Snow packs in the mountains on the eastern slopes are about 85% of normal rather than the 125% we saw at this time last year. Of course, we still have February and March to get through but if the current trends hold, hopefully we will not see those huge water releases from the Yellowtail Dam. Right now, the river is running crystal clear and cold at just under 3,000 cfs. and during some of the 40-50 degree days there are some nice midge hatches and fish rising to them as well as decent streamer and nymph fishing.

The key is if BOR will manage their release properly to avoid large flows and if they do and the flows stay under say 6,000-7,000 this spring, we should have a good chance for a nice BWO hatch in April-May. It just looks pretty promising right now to have a great year, so I would encourage everyone to make your plans and call Cheryl in the office at 406-666-2368 to secure some dates this year. Life is short, a and the fish are waiting.
Cheryl with a really nice rainbow caught on a #20 psuedo

See you on the river!
Rick

Published in News
Monday, 10 July 2017 19:00

Bighorn River Lodge Fishing Report

The river flow is running at 9500 with a water temp of 63 degrees at the three mile access.  Higher water temps are a result of the Bighorn Lake top water coming over the spillway at these higher lake discharges.  This higher water temperature is producing some Trico hatches in the morning as well as Black Caddis hatches in the late afternoon and evening on the upper three- mile section of the river.  Can’t remember when we have ever seen Tricos this early in the season. The Trico hatch should continue to improve as long as the water temperature stays warm.  It remains to be seen what the water temps will do once the lake discharges drop as the summer progresses.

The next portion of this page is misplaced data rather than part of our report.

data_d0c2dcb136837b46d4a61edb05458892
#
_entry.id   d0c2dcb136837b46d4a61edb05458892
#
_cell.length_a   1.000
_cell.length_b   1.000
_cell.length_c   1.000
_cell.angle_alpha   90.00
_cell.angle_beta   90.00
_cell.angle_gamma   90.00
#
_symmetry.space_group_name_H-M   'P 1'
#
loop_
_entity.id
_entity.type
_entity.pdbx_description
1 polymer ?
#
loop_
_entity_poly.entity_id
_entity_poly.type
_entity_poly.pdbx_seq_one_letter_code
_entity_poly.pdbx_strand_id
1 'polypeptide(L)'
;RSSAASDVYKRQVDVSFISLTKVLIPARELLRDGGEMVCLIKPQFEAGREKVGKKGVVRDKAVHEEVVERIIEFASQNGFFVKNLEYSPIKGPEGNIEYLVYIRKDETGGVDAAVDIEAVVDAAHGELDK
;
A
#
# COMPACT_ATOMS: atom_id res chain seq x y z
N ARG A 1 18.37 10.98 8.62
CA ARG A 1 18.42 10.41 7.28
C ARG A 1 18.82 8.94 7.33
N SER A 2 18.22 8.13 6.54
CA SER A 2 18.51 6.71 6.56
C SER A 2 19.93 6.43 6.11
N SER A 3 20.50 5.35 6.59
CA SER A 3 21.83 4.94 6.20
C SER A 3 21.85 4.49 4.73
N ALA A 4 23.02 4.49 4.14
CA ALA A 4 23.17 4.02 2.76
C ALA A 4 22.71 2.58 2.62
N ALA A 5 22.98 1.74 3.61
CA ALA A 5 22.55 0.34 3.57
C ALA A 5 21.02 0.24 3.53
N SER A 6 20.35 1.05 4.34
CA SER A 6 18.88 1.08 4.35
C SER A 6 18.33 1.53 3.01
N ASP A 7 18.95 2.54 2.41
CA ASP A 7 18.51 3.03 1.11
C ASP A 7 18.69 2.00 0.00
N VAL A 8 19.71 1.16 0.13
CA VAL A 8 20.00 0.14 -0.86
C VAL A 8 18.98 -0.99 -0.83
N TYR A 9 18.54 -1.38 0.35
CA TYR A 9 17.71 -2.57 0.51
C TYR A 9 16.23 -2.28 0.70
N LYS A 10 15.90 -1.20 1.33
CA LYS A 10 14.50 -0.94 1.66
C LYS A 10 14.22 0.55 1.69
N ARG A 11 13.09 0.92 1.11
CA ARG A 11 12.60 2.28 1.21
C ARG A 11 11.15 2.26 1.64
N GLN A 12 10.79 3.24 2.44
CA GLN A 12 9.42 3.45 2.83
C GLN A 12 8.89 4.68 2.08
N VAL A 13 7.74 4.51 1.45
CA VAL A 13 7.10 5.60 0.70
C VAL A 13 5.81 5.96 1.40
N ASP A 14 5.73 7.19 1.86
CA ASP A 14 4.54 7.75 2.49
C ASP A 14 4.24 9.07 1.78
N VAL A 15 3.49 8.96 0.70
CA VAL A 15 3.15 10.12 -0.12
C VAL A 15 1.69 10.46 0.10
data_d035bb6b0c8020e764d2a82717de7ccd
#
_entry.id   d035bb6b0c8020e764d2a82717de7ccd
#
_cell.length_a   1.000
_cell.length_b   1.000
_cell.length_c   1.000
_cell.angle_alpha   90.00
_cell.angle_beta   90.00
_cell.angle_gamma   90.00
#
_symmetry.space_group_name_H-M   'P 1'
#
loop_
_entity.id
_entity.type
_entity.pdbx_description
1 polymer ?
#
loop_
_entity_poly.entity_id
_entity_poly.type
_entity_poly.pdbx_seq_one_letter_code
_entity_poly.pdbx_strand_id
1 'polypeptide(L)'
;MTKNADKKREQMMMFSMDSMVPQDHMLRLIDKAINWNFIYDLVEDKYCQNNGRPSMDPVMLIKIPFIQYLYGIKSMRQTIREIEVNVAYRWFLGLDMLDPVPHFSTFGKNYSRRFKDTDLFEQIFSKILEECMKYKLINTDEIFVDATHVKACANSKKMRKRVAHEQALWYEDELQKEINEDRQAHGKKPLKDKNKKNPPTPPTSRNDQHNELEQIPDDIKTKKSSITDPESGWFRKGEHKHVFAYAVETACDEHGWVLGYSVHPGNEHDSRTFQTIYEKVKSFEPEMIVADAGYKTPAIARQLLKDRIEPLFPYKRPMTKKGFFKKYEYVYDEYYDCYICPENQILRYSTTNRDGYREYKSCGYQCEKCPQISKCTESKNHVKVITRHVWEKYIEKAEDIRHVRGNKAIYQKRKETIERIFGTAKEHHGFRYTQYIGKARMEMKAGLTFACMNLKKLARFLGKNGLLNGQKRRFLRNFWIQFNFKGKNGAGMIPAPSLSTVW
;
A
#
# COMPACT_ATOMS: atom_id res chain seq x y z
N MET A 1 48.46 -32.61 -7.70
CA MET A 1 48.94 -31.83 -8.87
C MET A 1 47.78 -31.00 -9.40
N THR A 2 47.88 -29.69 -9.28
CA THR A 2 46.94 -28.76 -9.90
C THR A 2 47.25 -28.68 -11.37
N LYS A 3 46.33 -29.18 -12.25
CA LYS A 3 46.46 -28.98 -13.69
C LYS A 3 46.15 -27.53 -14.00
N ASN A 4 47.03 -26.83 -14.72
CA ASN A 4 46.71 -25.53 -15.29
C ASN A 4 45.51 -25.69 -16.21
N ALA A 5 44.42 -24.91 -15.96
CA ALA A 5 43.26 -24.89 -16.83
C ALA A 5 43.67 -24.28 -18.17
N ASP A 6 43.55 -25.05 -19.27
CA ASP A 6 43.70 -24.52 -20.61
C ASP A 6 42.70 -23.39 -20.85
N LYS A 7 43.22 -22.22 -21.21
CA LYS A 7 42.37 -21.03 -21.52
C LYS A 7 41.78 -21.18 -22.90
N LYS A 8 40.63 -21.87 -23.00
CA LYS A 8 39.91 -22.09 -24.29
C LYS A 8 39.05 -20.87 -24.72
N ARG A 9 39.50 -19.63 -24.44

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Dry Fly

  • For Tricos I would recommend a set-up using a #14 Mahogany as a lead fly (Almost a third of the fish are actually taking the Mahogany!) and a trail fly in #20 Trico spinner.
  • For Caddis a number #18 CDC or Elk Hair Black Caddis or/and a #18 Hemingway Caddis.

The high water flows this year should have scoured out the river bottom setting up great conditions for PMD and Yellow Sally hatches. We are beginning to see some already but the fish are keyed in on Tricos and Black Caddis at the moment.  Stay tuned.

Nymping

Nymphing has been fair lately using the following patterns:

  • #16, #18 SH Grey Ray
  • #14, #12 Orange Scud
  • #18 Black Caddis Pupa
  • #16, #18 Olive Flashback Pheasant Tail
  • #18 Black Tung Teaser
  • #18 Quill Nymph
  • #4 San Juan Red Wire or two-tone Wine Chanile Worm.

Streamers

With so much water coming over the dam spillway a large number of shiners are washing over from the lake into the water.  The fish have been going crazy gorging on this bait food.  So, top drifting of twitching a white clouser-like pattern just under the surface along the banks has been extremely effective and the takes can be explosive.  Try these patterns:

  • #6 Emerald Shiner
  • #4, #6 White or Cream Wolly Bugger
  • #6 Thin Mint Wolly Bugger
  • #8 Squirrel Leach
  • #4 Grey Zonker
Published in Fishing Report
Wednesday, 20 July 2016 19:00

Dry Fly Action Picking Up

The Bighorn River is in full summer swing and the dry fly action is heating up.  Anglers are finding decent hatches of PMD spinners in the morning, Yellow Sallies mid day and Black Caddis from about noon to dark.  There are even some Tricos showing up in the early hours.  Check out this phots of Gary with a beautiful 20" brown caught on a size 20 rusty spinner. Shawn McClure, his guide, put him on this bad boy and Gary made a perfect cast in some tough wind conditions.  Atta baby Gary!  This is a great time to visit us if you love fishing with dries.

The nymph program still remains strong.  The old reliable Wire Worm with a Soft Hackle Pink Sow Bug is still hard to beat, but Bighorn anglers are also doing well with Quill Nymphs, Caddis Pupa patterns, Split Case PMDs, Wonder Nymphs and olive Pheasant Tails.

If  you want to try something different, a Hopper witn a Black Ant dropper is always a hoot fished to the bank.  Those big splashy takes are always my favorite.  Any angler no matter what your skill level will have a good time right now at the Bighorn River Lodge so see if you can find a few days and start packing!  Remember EAT, SLEEP, FISH.